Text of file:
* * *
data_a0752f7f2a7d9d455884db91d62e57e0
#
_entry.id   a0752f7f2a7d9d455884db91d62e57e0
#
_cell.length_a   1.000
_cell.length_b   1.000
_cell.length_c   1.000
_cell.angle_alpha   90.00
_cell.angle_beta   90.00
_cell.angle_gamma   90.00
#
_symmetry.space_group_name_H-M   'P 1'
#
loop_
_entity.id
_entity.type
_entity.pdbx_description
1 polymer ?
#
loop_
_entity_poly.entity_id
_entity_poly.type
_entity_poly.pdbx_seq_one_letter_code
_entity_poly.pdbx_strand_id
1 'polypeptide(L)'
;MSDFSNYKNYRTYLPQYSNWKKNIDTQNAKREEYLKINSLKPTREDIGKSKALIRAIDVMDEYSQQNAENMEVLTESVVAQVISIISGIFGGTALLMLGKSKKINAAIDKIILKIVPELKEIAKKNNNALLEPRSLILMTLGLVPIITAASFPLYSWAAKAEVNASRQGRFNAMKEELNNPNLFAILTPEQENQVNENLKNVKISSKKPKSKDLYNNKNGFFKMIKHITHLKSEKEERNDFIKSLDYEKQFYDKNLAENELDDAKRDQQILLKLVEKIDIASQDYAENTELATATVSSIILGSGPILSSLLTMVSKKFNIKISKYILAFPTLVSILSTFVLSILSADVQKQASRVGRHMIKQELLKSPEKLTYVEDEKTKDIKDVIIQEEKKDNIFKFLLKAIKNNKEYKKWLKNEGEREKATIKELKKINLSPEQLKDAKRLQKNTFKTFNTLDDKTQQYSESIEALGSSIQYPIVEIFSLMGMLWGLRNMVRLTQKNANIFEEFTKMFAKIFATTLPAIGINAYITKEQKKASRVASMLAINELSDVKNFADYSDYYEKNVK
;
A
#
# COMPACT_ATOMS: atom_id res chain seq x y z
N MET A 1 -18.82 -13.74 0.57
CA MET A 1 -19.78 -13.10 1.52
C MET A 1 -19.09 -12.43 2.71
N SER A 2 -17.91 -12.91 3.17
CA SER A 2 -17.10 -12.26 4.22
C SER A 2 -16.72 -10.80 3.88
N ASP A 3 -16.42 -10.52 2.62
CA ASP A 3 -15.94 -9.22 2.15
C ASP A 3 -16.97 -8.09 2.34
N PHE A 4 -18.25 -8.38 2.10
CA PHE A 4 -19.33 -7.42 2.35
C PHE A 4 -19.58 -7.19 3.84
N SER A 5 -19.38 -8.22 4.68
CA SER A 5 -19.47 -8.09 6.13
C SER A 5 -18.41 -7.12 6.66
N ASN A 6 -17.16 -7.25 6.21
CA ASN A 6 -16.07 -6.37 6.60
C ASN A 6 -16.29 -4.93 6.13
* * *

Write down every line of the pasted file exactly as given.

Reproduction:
data_a0752f7f2a7d9d455884db91d62e57e0
#
_entry.id   a0752f7f2a7d9d455884db91d62e57e0
#
_cell.length_a   1.000
_cell.length_b   1.000
_cell.length_c   1.000
_cell.angle_alpha   90.00
_cell.angle_beta   90.00
_cell.angle_gamma   90.00
#
_symmetry.space_group_name_H-M   'P 1'
#
loop_
_entity.id
_entity.type
_entity.pdbx_description
1 polymer ?
#
loop_
_entity_poly.entity_id
_entity_poly.type
_entity_poly.pdbx_seq_one_letter_code
_entity_poly.pdbx_strand_id
1 'polypeptide(L)'
;MSDFSNYKNYRTYLPQYSNWKKNIDTQNAKREEYLKINSLKPTREDIGKSKALIRAIDVMDEYSQQNAENMEVLTESVVAQVISIISGIFGGTALLMLGKSKKINAAIDKIILKIVPELKEIAKKNNNALLEPRSLILMTLGLVPIITAASFPLYSWAAKAEVNASRQGRFNAMKEELNNPNLFAILTPEQENQVNENLKNVKISSKKPKSKDLYNNKNGFFKMIKHITHLKSEKEERNDFIKSLDYEKQFYDKNLAENELDDAKRDQQILLKLVEKIDIASQDYAENTELATATVSSIILGSGPILSSLLTMVSKKFNIKISKYILAFPTLVSILSTFVLSILSADVQKQASRVGRHMIKQELLKSPEKLTYVEDEKTKDIKDVIIQEEKKDNIFKFLLKAIKNNKEYKKWLKNEGEREKATIKELKKINLSPEQLKDAKRLQKNTFKTFNTLDDKTQQYSESIEALGSSIQYPIVEIFSLMGMLWGLRNMVRLTQKNANIFEEFTKMFAKIFATTLPAIGINAYITKEQKKASRVASMLAINELSDVKNFADYSDYYEKNVK
;
A
#
# COMPACT_ATOMS: atom_id res chain seq x y z
N MET A 1 -18.82 -13.74 0.57
CA MET A 1 -19.78 -13.10 1.52
C MET A 1 -19.09 -12.43 2.71
N SER A 2 -17.91 -12.91 3.17
CA SER A 2 -17.10 -12.26 4.22
C SER A 2 -16.72 -10.80 3.88
N ASP A 3 -16.42 -10.52 2.62
CA ASP A 3 -15.94 -9.22 2.15
C ASP A 3 -16.97 -8.09 2.34
N PHE A 4 -18.25 -8.38 2.10
CA PHE A 4 -19.33 -7.42 2.35
C PHE A 4 -19.58 -7.19 3.84
N SER A 5 -19.38 -8.22 4.68
CA SER A 5 -19.47 -8.09 6.13
C SER A 5 -18.41 -7.12 6.66
N ASN A 6 -17.16 -7.25 6.21
CA ASN A 6 -16.07 -6.37 6.60
C ASN A 6 -16.29 -4.93 6.13